Netflix’s ‘Dumplin’’ Encourages Self Love

Jacqueline Glenn, Co-Editor-in-Chief


Scrolling through the Netflix Originals page yields mainly commercial fiction: cheesy chick flicks, predictable mysteries, formulaic romances. But the 2018 film “Dumplin’”defies that standard with a memorable message.

Willowdean “Dumplin’” Dickson (Danielle McDonald), a plus-sized teenager growing up in the mid-2000s, enters the Miss Teen Bluebonnet beauty pageant in her tiny Southern hometown, Clover City, partly to honor her beloved late aunt, Lucy (Hillary Deckley), and partly to spite her vain mother, the pageant’s director (Jennifer Aniston).

Since her youth, Willowdean has been taunted for her weight. Her mother even joins in, christening her with the nickname “Dumplin’” with her shape in mind. Lucy, contrastingly, empowers her by teaching the value of loving yourself for who you really are.

Although self acceptance is a common theme in teen movies (see “The Princes Diaries” or “She’s All That”), the mechanism for it is usually a dramatic makeover. In “Dumplin’” it’s anything but.

In protest of the unrealistic beauty standards that pageants encourage, Willowdean forgoes the traditional crash-diets and intense exercises that the other contestants practice in favor of staying exactly the way that she is.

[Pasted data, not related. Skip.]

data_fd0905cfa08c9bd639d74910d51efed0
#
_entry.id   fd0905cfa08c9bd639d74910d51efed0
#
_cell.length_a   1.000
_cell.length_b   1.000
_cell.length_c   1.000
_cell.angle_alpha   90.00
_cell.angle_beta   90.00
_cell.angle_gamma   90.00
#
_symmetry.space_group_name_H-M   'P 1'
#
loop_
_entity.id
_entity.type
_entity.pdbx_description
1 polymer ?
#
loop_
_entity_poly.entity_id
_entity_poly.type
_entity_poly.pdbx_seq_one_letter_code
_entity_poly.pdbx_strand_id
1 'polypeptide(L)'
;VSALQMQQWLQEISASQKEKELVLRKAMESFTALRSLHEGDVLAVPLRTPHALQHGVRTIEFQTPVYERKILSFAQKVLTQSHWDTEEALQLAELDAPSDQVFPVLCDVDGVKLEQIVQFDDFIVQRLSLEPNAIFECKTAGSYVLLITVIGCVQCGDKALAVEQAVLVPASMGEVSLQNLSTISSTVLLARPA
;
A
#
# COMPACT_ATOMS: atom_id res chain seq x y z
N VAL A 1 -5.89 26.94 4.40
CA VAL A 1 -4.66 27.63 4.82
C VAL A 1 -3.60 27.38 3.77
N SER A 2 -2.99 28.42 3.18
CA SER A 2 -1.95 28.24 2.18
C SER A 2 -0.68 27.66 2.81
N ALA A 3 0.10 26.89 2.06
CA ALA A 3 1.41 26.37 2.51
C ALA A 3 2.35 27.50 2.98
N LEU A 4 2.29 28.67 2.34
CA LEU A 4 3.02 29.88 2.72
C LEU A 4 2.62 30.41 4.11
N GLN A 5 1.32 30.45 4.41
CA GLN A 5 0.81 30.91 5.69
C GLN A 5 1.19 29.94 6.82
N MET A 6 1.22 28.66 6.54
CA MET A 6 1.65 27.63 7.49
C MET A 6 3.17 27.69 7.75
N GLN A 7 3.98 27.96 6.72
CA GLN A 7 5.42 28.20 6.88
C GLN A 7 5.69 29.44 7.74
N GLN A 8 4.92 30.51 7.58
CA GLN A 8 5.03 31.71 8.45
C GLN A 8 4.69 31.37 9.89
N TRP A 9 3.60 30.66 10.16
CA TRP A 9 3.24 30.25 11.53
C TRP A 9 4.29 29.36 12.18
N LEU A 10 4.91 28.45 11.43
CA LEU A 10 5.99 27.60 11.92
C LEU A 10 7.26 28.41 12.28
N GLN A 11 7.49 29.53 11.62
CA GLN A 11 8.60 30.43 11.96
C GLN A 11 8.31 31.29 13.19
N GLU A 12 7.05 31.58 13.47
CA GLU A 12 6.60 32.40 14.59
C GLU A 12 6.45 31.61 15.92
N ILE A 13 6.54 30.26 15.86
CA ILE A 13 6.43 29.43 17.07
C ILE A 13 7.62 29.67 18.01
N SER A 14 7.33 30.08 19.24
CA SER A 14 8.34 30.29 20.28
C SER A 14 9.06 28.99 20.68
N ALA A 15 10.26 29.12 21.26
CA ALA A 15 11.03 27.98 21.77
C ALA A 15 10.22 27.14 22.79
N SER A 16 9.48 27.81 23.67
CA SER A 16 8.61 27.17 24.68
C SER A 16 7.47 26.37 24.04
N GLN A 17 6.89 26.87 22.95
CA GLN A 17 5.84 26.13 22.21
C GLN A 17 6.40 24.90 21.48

Guided by memories of Lucy and their shared love of inspirational Dolly Parton music, Willowdean stumbles upon the best coaches she could possibly find to enhance her performance for the pageant’s talent requirement.

The Dolly Parton drag queens employed at a nightclub to which she was illegally granted access — the bouncer knew her aunt — show Willowdean their flamboyant performance techniques, not just bolstering her confidence, but also teaching her to celebrate herself and what she loves.

On the night of the pageant, Willowdean performs a magic trick while lip-syncing to her favorite Dolly Parton jam, “Here You Come Again.” Yes, the audience and her mother are predictably receptive, even erupting in cheers, but this scene just melted my heart.

It represents all the negative thoughts she’s entertained about herself being cast away to clear a path for her epiphany — that it doesn’t matter what other think of her as long as she loves herself.

Yes, “Dumplin’” resembles self-acceptance films that precede it. But not entirely — it has substance. She doesn’t win the pageant; she doesn’t have to. She’s satisfied with sending the message that people of every age need to hear: you don’t need a makeover to be accepted or to accept yourself.

Quoting Dolly Parton, one of the drag queens, Lee, said it best.

“Find out who you are, and do it on purpose.”